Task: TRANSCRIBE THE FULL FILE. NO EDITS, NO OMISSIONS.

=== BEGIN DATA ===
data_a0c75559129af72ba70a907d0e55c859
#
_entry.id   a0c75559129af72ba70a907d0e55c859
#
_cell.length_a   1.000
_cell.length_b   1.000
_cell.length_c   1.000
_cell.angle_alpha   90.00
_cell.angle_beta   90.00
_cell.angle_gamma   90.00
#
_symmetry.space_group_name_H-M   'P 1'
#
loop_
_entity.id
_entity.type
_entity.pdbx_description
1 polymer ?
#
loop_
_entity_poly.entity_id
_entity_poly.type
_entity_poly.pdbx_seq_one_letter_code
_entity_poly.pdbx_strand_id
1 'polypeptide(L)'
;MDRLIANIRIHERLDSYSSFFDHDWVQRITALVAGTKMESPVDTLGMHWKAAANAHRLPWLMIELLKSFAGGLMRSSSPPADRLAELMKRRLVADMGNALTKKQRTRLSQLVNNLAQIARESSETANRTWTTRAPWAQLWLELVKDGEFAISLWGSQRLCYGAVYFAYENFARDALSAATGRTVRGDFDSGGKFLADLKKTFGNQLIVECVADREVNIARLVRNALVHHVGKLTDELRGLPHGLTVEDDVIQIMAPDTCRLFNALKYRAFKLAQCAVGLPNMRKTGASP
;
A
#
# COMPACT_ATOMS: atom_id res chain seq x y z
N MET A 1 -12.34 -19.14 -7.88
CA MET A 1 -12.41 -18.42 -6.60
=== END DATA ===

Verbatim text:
data_a0c75559129af72ba70a907d0e55c859
#
_entry.id   a0c75559129af72ba70a907d0e55c859
#
_cell.length_a   1.000
_cell.length_b   1.000
_cell.length_c   1.000
_cell.angle_alpha   90.00
_cell.angle_beta   90.00
_cell.angle_gamma   90.00
#
_symmetry.space_group_name_H-M   'P 1'
#
loop_
_entity.id
_entity.type
_entity.pdbx_description
1 polymer ?
#
loop_
_entity_poly.entity_id
_entity_poly.type
_entity_poly.pdbx_seq_one_letter_code
_entity_poly.pdbx_strand_id
1 'polypeptide(L)'
;MDRLIANIRIHERLDSYSSFFDHDWVQRITALVAGTKMESPVDTLGMHWKAAANAHRLPWLMIELLKSFAGGLMRSSSPPADRLAELMKRRLVADMGNALTKKQRTRLSQLVNNLAQIARESSETANRTWTTRAPWAQLWLELVKDGEFAISLWGSQRLCYGAVYFAYENFARDALSAATGRTVRGDFDSGGKFLADLKKTFGNQLIVECVADREVNIARLVRNALVHHVGKLTDELRGLPHGLTVEDDVIQIMAPDTCRLFNALKYRAFKLAQCAVGLPNMRKTGASP
;
A
#
# COMPACT_ATOMS: atom_id res chain seq x y z
N MET A 1 -12.34 -19.14 -7.88
CA MET A 1 -12.41 -18.42 -6.60